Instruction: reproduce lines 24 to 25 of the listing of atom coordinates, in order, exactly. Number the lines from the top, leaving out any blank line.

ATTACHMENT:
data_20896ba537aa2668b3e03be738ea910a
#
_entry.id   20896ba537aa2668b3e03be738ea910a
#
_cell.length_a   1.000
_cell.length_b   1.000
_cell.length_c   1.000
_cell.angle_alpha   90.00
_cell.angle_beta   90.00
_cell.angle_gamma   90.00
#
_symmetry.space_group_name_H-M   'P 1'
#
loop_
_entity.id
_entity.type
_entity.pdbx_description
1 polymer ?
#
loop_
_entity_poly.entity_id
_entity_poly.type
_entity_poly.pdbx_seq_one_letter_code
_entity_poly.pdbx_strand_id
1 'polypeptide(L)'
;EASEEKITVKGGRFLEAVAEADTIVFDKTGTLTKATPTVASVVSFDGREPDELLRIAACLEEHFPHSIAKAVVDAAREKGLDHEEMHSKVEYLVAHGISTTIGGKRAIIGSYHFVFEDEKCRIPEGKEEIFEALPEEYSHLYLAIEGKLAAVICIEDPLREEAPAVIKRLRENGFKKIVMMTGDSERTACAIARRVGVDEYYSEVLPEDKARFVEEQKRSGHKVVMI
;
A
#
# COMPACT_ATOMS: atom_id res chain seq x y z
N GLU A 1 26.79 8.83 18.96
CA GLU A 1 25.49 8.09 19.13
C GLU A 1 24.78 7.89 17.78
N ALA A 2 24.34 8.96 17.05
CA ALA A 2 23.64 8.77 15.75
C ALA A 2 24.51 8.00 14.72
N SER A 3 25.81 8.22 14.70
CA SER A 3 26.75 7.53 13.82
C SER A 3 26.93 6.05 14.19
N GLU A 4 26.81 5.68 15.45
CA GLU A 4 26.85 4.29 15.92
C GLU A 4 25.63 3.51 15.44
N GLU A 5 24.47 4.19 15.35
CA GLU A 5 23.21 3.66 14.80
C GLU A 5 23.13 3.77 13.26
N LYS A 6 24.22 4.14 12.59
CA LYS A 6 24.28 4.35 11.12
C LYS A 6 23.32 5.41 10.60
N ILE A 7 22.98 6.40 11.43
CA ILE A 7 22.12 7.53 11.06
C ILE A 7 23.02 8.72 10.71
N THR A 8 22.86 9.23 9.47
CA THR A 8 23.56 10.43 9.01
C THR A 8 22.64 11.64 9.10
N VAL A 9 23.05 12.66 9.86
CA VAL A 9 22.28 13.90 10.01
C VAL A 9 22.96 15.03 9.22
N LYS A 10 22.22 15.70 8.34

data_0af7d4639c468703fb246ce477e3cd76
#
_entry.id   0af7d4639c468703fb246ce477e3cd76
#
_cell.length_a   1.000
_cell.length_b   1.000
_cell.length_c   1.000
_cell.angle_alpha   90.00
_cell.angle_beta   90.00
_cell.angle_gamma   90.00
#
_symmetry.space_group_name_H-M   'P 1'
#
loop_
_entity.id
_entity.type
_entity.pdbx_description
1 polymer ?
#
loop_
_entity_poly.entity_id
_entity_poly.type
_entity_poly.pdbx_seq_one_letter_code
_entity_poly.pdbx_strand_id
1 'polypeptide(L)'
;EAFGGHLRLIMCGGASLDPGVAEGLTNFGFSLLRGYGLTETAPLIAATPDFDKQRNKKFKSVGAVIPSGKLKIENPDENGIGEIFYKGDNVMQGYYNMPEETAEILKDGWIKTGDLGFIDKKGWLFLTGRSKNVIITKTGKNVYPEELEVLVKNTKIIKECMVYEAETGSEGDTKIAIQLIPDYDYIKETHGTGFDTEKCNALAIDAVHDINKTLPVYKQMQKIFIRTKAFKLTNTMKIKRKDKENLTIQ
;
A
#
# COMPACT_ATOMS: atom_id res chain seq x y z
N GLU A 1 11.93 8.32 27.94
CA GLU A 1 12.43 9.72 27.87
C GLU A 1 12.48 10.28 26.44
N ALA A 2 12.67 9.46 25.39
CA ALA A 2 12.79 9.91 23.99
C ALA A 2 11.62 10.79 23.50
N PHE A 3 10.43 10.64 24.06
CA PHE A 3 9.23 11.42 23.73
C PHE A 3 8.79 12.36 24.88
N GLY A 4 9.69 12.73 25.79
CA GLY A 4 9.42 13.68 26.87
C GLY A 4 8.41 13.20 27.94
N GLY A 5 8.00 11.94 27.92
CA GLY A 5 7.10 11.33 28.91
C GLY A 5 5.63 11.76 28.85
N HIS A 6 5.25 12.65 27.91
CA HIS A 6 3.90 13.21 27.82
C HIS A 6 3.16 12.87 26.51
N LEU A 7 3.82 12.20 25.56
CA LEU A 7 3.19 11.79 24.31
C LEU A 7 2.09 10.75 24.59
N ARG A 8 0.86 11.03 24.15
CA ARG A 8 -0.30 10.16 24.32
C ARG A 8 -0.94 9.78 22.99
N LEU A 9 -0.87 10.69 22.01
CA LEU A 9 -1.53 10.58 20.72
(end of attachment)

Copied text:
_entity_poly.pdbx_strand_id
1 'polypeptide(L)'